A research team from Iowa State University is one of the XPRIZE $1 million award receivers announced on April 22nd. The Bioeconomy Institute Carbon Removal Team has developed a demonstration-scale pyrolyzer that sequesters carbon dioxide via biochar. The system also produces bio-oil as a by-product that can replace diesel fuel.
According to leading experts from the Iowa State University’s Bioeconomy Institute – Robert Brown – distinguished professor in Engineering, and the Gary and Donna Hoover, chair in Mechanical Engineering and co-director of Iowa State’s Bioeconomy Institute, the XPRIZE prize validates the research team’s approach to carbon sequestration called pyrolysis.
Pyrolysis involves heating biomass in the absence of oxygen which produces a carbon-rich material known as biochar – a form of charcoal. The idea is for the CO2 to be stored in a solid form rather than risking it being released into the atmosphere.
Biomass stores CO2 while vegetation is growing but when it decays or is burned for energy, it releases the same amount of carbon dioxide that it has sequestered naturally during its lifetime.
The biochar is storing the CO2 providing a tool to keep away carbon from being released into the atmosphere. Biochar is then added to the soil where it is supposed to stay there for centuries to millennia. It also improves soil health and crop yield which further increases the carbon storage potential of soil naturally and it can replace fertilizers.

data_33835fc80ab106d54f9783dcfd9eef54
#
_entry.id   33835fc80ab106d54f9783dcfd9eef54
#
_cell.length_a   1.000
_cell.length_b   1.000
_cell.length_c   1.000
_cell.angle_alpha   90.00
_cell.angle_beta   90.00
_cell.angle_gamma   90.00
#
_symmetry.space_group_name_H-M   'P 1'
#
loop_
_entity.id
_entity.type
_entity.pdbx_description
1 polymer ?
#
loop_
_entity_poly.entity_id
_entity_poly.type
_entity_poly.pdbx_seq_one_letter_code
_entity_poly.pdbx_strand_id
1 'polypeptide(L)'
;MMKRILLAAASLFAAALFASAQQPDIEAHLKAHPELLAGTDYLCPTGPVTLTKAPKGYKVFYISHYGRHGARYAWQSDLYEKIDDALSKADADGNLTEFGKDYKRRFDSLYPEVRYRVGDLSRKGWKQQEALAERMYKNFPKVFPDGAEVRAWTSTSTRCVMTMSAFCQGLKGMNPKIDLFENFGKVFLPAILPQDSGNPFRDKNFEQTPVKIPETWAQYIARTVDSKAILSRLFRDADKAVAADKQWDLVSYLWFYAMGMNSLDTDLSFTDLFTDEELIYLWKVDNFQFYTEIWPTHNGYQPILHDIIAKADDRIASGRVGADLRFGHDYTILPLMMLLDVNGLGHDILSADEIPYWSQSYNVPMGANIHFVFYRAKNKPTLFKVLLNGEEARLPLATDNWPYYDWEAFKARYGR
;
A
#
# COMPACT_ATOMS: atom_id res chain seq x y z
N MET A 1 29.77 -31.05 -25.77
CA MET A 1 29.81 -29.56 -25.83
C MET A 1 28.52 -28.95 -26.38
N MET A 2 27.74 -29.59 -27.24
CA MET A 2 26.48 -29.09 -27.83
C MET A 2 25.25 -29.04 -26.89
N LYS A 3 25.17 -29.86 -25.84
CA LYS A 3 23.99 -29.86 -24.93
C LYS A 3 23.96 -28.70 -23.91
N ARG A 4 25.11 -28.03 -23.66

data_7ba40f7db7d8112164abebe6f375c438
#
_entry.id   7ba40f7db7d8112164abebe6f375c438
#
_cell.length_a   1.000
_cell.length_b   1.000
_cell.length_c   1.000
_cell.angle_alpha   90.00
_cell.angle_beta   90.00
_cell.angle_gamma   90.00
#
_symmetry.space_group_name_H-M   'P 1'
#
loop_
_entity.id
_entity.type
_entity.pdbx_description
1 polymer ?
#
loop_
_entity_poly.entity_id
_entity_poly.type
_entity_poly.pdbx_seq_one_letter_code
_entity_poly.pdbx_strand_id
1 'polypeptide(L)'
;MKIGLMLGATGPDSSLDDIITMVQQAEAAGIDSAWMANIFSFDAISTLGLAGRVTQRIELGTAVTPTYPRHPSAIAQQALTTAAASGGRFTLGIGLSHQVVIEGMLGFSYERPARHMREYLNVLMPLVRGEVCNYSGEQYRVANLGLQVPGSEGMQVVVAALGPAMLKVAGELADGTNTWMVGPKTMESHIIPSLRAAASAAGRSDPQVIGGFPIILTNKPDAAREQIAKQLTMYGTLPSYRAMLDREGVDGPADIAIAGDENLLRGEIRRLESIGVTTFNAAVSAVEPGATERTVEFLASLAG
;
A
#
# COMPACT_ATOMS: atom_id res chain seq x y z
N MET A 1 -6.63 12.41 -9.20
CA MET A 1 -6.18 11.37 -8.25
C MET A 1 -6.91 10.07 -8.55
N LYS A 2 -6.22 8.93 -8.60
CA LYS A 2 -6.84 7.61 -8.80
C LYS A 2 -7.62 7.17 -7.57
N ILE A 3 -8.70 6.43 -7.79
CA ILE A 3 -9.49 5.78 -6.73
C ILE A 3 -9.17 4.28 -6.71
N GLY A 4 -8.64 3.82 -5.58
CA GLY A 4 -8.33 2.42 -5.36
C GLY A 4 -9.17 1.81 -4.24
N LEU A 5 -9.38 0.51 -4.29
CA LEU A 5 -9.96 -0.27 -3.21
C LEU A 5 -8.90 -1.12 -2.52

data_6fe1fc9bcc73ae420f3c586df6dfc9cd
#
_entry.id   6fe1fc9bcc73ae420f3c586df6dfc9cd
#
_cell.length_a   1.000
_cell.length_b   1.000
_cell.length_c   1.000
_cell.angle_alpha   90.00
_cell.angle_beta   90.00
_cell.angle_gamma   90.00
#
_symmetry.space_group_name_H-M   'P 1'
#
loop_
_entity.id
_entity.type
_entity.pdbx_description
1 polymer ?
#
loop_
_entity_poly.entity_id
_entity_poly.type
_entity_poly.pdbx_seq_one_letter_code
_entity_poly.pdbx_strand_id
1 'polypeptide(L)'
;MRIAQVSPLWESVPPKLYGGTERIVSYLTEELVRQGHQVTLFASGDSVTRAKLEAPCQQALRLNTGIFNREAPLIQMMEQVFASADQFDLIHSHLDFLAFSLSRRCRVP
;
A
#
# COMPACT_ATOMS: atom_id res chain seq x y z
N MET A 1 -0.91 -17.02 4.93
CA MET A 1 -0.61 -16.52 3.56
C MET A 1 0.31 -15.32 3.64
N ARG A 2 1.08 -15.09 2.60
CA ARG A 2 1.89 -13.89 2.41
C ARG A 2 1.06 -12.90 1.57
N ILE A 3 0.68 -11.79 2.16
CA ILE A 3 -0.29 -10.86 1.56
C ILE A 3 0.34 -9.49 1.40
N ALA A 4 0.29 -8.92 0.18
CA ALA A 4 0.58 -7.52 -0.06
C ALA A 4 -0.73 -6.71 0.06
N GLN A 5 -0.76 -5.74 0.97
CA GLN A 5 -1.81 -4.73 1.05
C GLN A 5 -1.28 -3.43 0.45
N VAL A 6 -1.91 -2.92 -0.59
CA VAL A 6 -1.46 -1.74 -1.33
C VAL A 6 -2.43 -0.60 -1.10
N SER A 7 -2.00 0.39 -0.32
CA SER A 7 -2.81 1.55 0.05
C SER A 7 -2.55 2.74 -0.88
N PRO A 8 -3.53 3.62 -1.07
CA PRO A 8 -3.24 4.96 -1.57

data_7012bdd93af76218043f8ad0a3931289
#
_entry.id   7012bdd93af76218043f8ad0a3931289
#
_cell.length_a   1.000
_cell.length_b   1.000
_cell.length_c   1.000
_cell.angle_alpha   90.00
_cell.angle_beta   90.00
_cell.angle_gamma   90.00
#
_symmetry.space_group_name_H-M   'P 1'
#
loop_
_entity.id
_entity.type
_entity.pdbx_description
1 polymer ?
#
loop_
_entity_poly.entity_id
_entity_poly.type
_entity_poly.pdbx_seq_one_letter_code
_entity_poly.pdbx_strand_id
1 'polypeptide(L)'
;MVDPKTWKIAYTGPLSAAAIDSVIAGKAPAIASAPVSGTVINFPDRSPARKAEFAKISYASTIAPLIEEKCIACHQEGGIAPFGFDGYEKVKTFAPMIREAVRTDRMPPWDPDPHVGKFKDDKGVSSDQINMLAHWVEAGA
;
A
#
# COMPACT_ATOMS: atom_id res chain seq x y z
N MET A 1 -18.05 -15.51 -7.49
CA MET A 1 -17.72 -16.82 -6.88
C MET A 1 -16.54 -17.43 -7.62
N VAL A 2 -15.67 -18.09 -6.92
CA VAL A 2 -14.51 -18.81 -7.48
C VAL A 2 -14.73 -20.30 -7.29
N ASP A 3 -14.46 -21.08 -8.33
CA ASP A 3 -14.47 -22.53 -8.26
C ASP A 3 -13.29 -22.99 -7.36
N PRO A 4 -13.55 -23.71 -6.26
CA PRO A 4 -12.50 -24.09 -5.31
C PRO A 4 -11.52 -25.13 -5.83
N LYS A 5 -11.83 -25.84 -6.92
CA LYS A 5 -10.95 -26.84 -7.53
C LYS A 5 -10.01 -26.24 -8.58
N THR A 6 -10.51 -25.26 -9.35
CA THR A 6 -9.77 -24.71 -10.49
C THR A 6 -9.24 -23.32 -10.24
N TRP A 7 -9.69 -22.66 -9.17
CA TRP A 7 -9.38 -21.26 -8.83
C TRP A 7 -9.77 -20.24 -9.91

The bio-oil produced from the process could also be refined into renewable diesel fuel or bio-asphalt which is a renewable substitute for petroleum-based asphalt.
The Bioeconomy Institute Carbon Removal Team currently has two pyrolyzers – a lab-scale unit installed on campus in the Biorenewables Research Laboratory and a larger pilot-scale unit at the BioCentury Research Farm outside Ames.
The team has also partnerships with Stine Seed Company – the largest independent seed company in the US and Frontline Bioenergy – renewable products company, to build a demonstration-scale pyrolyzer near Redfield, Iowa, northwest of Des Moines.
The new pyrolyzer is slated to come online this summer and will be capable of capturing and storing the equivalent of over 1,000 tons of carbon dioxide a year.
The process also requires heating to produce the biochar. However, the team innovated and made it self-heating which improves its cost-effectiveness and environmental performance.
According to the researchers, the “auto-thermal pyrolyzer” works by pumping a small amount of air into the reactor, which causes some of the products of pyrolysis to partially oxidize and give off heat.
The carbon removal team plans to run for the larger award from XPRIZE of up to $50 million that will be determined in 2025. It aims its invention to combat climate change by showing biochar as an effective means of storing carbon in the soil and thus keeping it away from the air.